“If you are having an increase in sales and in productivity, the workers should share in that benefit,” said Marc Perrone, president of the United Food and Commercial Workers union, representing tens of thousands of grocery store workers. “Right now, the owners of these companies are the only ones benefiting.”
Labor experts and Wall Street analysts also predict that the job of picking items off the shelf and taking them to a customers’ cars can easily be done by machines, which means that the boom in jobs may be fleeting.
Even now, that work is highly automated. Workers fulfilling curbside orders at Walmart use a hand-held device that indicates the order in which they should pick each item, for maximum efficiency.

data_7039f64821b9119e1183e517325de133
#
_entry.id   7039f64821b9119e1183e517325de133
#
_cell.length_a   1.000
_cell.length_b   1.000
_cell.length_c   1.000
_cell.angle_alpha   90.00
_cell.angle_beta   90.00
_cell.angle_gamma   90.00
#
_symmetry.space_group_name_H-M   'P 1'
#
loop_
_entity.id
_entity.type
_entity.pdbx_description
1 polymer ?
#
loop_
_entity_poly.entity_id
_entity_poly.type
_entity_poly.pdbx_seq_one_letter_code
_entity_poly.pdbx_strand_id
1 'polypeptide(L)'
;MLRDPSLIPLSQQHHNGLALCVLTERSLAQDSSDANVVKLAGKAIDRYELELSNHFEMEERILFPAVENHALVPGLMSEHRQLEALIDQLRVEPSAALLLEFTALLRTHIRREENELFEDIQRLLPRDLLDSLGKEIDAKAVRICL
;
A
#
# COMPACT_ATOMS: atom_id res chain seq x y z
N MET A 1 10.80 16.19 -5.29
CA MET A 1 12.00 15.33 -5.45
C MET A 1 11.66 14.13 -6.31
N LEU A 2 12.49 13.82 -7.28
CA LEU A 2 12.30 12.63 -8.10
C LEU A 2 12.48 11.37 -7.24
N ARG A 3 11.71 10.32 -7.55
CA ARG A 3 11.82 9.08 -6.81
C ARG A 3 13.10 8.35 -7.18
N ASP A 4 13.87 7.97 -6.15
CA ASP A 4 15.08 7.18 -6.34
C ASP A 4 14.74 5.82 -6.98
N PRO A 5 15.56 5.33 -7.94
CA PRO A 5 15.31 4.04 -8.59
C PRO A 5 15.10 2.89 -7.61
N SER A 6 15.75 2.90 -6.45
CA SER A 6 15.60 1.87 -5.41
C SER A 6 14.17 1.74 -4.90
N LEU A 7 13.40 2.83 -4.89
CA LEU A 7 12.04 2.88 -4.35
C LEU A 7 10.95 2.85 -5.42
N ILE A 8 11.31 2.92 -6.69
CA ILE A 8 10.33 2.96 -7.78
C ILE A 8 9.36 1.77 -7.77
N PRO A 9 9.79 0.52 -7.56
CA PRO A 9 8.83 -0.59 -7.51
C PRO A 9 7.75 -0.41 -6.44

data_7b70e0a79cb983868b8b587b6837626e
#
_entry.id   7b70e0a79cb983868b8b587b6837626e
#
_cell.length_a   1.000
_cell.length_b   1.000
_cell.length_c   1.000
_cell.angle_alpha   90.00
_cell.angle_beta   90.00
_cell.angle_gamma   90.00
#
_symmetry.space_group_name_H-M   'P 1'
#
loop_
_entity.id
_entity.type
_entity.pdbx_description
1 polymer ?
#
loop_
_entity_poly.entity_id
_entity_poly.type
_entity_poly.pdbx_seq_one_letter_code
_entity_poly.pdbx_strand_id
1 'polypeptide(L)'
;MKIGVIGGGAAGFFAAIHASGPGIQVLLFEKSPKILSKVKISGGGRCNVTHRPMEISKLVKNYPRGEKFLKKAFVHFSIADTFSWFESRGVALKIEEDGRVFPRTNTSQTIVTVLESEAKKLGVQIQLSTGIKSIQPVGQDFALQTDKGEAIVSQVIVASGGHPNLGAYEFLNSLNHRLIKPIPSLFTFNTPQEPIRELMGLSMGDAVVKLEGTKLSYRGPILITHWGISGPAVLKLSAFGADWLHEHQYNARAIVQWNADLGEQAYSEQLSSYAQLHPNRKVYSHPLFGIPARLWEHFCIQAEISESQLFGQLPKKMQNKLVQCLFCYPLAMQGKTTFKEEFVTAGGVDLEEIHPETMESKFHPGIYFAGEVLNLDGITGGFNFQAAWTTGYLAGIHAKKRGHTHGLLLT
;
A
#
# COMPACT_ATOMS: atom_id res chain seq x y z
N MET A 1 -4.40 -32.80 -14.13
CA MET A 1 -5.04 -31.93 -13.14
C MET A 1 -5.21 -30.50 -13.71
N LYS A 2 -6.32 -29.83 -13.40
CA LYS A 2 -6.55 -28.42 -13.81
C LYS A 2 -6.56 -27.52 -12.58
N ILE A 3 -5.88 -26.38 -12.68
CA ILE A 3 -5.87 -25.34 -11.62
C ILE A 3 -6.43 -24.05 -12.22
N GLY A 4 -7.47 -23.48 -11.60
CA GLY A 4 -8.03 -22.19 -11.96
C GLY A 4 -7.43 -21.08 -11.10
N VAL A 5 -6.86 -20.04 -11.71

“They can sometime feel like robots,” Mr. Perrone said.
A recent report by the Labor Center at the University of California, Berkeley, and the nonprofit Working Partnerships USA predicted